It’s National School Choice Week.
This year’s event comes as public schools face stiff and steady competition from alternatives—including homeschools, private academies, online programs, and charters.
Between 2011 and 2016, U.S. charter school enrollment grew by more than 60 percent. The choice movement has benefitted from a doubling down of support at the federal level.
As the Washington Examiner reports, in a proclamation released Monday, President Trump signaled his support for national school choice week:
“My administration is refocusing education policy on students. We are committed to empowering those most affected by school choice decisions and best suited to direct taxpayer resources, including states, local school boards, and families.”
The president went on to promise “a future of unprecedented educational attainment and freedom of choice.”
Amid increased advocacy, choice-friendly state and federal policies, and dwindling enrollments in several major districts, public school leaders are feeling the heat.
Indeed, the emergence of a new market-based K-12 landscape represents a huge shift for public school lifers.
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As 2015 AASA National Superintendent of the Year Dr. Philip Lanoue recently wrote on TrustED:
“Given my lack of experience in the competitive marketplace, I may have distorted my own thinking on the influence of competition in K-12 education. My own conversations on the emerging marketplace philosophy tend to focus on changes that happen outside of the system. In reality, the most effective strategy for thriving in this new environment might be to take a deeper look at what’s happening within our schools.”
When school leaders examine their districts in the context of this new normal, they’ll likely discover a lot to be excited about; they’ll also see a lot that needs to change.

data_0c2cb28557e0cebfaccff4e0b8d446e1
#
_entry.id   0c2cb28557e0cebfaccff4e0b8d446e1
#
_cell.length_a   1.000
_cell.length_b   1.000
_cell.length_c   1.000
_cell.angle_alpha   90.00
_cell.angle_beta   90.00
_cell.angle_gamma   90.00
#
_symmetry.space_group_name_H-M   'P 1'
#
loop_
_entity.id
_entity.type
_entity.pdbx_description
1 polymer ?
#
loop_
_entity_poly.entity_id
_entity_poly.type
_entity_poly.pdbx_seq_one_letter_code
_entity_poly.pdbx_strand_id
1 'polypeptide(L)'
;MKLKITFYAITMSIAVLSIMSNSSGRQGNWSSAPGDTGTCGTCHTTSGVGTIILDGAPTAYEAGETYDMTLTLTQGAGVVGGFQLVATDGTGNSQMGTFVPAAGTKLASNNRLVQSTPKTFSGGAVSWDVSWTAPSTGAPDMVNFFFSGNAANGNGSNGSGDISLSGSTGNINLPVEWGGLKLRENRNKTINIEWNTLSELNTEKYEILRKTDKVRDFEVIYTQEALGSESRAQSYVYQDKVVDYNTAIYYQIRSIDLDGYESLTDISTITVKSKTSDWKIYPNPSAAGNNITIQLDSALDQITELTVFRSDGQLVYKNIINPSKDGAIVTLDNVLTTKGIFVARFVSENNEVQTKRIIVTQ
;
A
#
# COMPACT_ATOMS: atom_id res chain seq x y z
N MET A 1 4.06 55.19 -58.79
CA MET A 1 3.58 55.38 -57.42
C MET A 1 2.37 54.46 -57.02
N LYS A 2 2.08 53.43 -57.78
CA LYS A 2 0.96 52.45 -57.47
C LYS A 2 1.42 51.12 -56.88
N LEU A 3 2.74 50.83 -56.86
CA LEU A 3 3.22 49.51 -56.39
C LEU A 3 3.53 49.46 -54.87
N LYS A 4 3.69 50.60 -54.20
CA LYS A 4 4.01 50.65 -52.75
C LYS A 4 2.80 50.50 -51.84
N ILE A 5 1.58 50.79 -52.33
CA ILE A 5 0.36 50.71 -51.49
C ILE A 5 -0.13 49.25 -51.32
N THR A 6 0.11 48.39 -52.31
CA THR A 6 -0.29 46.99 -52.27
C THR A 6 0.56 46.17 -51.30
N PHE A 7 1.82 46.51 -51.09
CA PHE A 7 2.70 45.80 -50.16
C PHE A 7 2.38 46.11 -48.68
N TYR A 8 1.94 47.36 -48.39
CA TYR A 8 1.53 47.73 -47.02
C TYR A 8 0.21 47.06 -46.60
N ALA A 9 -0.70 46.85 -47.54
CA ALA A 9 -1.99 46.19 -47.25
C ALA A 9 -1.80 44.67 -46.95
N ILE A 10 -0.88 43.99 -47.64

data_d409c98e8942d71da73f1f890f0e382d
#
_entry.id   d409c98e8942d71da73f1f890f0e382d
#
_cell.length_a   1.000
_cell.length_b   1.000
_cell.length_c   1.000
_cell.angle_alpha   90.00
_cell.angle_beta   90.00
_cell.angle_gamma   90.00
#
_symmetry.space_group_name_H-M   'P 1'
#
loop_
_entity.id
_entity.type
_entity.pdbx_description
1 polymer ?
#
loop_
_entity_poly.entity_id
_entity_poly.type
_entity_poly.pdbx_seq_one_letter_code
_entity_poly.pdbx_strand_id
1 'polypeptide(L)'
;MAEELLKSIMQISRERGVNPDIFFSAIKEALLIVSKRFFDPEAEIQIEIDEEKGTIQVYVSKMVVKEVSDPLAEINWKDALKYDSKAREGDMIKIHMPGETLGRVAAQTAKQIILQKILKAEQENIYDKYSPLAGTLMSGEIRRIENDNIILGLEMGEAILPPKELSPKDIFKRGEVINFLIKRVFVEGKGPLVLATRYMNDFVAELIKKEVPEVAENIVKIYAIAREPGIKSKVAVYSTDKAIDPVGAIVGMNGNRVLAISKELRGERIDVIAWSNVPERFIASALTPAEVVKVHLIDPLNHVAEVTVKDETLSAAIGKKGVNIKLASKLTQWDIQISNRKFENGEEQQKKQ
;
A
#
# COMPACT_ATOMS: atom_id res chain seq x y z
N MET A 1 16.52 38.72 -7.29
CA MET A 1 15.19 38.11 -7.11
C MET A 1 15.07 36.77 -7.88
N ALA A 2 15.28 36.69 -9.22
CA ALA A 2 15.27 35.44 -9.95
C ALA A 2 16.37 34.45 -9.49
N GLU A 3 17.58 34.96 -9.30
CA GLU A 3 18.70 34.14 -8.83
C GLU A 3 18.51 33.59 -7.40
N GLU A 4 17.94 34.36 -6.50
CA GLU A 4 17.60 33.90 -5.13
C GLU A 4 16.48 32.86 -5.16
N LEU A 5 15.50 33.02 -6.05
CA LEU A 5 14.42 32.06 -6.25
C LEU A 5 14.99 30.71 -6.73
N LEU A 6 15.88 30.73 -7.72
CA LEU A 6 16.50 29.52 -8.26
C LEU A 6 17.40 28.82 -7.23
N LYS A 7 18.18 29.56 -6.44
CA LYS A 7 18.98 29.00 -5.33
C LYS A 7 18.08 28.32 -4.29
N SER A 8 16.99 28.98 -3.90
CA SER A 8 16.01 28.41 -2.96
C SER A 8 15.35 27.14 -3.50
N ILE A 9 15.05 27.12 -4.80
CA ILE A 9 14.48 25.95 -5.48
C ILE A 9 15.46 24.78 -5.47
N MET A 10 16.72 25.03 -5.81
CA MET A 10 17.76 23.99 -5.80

The good news: Public school districts already provide choices to students and parents.
That’s according to a report released last fall by the Center for Public Education (CPE). According to the report, public school districts increasingly offer multiple school building options to students, do a better job than private schools of offering unique education options like AP and honors courses, and offer more extracurricular options than private schools.
But academics and activities alone are not enough. Increasingly, parents and families say they want to be heard.
A recent study out of Rice University draws a bright line between parent satisfaction and parent engagement. The same study found that public schools often trail private and charter schools in this critical area. In fact, just 34 percent of public school parents surveyed said they were “very satisfied” with their school’s parent engagement activities.
If you had an alarm for your school communications and outreach teams, this is where it would sound.
As school PR guru Julie Thannum explains:
“Expectations for consistent school-to-home communications have changed, and taxpayers in our communities demand more two-way, systemic conversations with their public schools. No longer do educators have the luxury of making decisions without involving, educating, and engaging their audiences.”
As school choice advocates celebrate National School Choice Week, public school leaders should think about the choices they provide—and consider what they can do to set themselves apart from the competition.
What steps is your school or district taking to stay competitive? Do you have a plan to take community engagement to the next level? Tell us in the comments.